Hunting Tigers in Tasmania
Hunting Tigers in Tasmania
Six years ago, just after Neil Waters had moved to Tasmania, he had a “brief encounter” with a thylacine, better known as the Tasmanian tiger.
In January 2014 he was working on his house when a smaller animal walked up a dirt track leading out of a tin mine and past his bedroom window.
He did not take any photographs. And the problem is, the last thylacine died in 1936 at the Hobart zoo – officially.
Now living in Adelaide, where he works as a gardener, Waters is founder of the Thylacine Awareness Group, “dedicated to the research, recognition and conservation of Australia’s most elusive apex predator”.
The group has just over 3000 members on Facebook, some in Canada and the UK. Some share sightings; some stories are decades-old but other people, Waters says, had never spoken of their sightings before the group gave them an opportunity to do so.
“A lot of people, when they describe a sighting to me, they say, ‘I couldn’t believe what I was looking at … They’re not meant to exist, but I’ve seen them’.”
Not only are Waters and his supporters convinced the last thylacine did not die in 1936, they say it is even more prominent in mainland Australia, where it is believed to have become extinct at least 2000 years ago.
He says there have been more than 5000 reported sightings of thylacines in the past 80 years. It’s a tough sell, he admits. He has been criticised by scientists.
“The sad part is, we haven’t found a dead one lying on the side of the road,” he says. “Then we’d have some proof. The sightings people convey to me, they’re sincere.”
Almost 100 people attended the group’s first event, held in Adelaide last weekend, among them a woman who told Waters of seeing a thylacine 50 years ago.
“She’d never told anyone in her life … people don’t have any reason to make these things up, they’re not looking for attention, they’re just looking for someone not to laugh at them.”
A drawcard was new footage shot in Western Australia by a woman who says she has seen thylacines “several times” on her property. It was uploaded to YouTube late on Monday.
Since then, debate has raged as to whether the video shows a thylacine, or a fox with mange.
Waters admits the video, like much of the footage shared by the Facebook group, is ambiguous, proving nothing more than that there are animals in Australia that resist ready classification.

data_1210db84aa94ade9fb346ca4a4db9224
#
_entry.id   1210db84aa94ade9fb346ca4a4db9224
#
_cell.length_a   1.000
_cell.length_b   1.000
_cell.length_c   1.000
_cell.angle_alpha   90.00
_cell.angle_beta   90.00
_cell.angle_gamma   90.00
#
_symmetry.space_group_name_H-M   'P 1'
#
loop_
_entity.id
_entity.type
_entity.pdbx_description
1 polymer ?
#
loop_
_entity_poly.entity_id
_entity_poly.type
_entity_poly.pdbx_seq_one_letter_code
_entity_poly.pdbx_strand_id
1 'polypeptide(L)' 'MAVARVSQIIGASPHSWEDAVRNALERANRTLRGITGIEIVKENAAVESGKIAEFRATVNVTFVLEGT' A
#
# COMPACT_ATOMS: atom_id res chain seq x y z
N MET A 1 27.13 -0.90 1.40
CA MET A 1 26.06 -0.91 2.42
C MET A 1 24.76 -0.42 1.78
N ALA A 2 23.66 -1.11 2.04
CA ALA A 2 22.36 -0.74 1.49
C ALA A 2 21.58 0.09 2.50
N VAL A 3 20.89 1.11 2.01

That, he says, should be enough to invigorate interest in the possibility that thylacines – or, alternatively, animals “that have not yet been described by science” – exist on the mainland.
The scientific community remains resistant.
“But no one wants to actually get off their bum and come for a walk through the bush and have a look with me,” he says. “I don’t really mind being the butt of all their jokes but I guarantee that if we find one they’ll all want to be my best friend then.”
Waters has trail cameras installed, potential den sites he keeps an eye on, and a huge network of people all over Australia “contributing information on a daily basis”.
His motivation is not financial, “just for the vindication of people who’ve been told they’re bonkers. I represent 3000 people who have been told they’re nuts, basically.”
Scientists are so convinced that the thylacine is extinct that discussion in recent years has centred on whether it could be resurrected by cloning. In 2008 a gene was successfully inserted into a mouse embryo from fragments taken from 100-year-old specimens preserved in ethanol.
Andrew Pask, the project’s team leader and a developmental biologist at the University of Melbourne, says technology is not yet at the point where it is possible to clone a thylacine, but the animal’s entire DNA has been sequenced.
For science to accept that the Tasmanian tiger lives on today, says Pask, it needs irrefutable evidence. “I would love, love, love to believe they’re still out there, but unfortunately I think all of the evidence points to the contrary on that front.”